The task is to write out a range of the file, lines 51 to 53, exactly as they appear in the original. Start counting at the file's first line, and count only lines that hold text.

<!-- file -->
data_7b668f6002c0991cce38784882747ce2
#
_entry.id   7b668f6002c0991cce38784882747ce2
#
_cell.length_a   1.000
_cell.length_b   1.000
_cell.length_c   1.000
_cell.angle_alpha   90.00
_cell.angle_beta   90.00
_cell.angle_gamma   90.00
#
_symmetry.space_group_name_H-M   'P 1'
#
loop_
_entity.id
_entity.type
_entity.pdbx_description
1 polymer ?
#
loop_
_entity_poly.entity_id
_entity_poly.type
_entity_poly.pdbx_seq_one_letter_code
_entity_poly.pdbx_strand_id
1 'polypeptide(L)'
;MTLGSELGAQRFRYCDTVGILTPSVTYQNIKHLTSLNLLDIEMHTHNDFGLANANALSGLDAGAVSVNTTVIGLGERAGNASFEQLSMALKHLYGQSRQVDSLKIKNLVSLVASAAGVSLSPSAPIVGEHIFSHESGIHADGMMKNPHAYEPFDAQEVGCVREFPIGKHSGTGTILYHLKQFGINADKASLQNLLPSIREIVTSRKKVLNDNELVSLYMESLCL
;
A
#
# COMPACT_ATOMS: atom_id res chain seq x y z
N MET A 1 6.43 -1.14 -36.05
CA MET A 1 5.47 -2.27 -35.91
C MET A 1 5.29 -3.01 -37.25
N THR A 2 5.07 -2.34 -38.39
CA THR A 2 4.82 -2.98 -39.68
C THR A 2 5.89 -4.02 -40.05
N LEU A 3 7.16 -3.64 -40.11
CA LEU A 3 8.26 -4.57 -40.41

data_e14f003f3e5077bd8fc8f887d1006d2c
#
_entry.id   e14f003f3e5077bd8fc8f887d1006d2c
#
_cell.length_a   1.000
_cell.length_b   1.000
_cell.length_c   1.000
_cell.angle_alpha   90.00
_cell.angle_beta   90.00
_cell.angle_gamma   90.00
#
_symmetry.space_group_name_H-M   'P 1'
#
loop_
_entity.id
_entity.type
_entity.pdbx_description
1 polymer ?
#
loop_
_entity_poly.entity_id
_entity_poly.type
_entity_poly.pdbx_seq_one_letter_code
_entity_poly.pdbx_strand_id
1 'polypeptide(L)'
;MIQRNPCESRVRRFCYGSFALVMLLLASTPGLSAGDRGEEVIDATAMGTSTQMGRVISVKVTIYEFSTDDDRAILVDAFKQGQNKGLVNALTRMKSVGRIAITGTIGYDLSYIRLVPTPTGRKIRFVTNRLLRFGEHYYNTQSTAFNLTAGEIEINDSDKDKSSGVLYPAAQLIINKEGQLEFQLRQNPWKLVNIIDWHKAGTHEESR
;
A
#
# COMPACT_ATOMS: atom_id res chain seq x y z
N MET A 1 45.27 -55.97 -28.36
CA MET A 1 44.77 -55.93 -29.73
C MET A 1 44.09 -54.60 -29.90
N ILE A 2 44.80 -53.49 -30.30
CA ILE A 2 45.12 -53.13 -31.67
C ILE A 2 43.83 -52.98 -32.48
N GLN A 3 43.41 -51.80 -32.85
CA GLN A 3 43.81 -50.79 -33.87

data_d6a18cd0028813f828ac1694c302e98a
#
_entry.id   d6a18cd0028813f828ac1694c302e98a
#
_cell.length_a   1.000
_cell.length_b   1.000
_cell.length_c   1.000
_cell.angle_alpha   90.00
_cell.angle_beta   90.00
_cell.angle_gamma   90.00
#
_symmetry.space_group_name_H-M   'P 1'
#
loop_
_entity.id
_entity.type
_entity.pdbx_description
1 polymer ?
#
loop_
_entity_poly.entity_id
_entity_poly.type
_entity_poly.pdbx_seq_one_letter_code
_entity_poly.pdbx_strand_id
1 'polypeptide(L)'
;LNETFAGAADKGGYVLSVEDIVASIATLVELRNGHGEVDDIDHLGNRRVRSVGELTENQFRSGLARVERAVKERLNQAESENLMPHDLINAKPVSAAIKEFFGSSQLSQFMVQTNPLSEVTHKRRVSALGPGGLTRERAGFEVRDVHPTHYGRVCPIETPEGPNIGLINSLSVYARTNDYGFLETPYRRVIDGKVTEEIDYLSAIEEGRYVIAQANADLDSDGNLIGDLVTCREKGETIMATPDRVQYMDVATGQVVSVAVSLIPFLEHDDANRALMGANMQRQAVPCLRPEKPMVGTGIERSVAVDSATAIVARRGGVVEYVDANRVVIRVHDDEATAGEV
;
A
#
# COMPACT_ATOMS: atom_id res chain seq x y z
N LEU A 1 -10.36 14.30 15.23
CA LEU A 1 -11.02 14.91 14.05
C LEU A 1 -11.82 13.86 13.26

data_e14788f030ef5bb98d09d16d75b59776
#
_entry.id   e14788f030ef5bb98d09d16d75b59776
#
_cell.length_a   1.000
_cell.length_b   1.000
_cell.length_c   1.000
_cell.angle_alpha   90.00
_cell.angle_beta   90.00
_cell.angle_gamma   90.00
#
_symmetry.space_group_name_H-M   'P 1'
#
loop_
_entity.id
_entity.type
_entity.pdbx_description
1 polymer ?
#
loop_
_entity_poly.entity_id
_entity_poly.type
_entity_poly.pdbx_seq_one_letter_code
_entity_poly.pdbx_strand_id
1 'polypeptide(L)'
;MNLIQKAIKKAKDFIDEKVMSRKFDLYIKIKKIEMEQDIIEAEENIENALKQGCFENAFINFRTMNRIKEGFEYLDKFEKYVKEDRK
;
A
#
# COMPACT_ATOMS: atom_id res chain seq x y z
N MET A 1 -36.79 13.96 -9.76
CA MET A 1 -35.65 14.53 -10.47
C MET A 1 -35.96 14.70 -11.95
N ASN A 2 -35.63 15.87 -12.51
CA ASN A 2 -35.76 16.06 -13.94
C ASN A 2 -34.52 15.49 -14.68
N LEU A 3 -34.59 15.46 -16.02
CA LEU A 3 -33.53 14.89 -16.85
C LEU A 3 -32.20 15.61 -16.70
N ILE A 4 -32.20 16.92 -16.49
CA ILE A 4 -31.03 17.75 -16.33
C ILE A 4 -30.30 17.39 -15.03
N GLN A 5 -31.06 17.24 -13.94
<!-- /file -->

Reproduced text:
#
loop_
_entity.id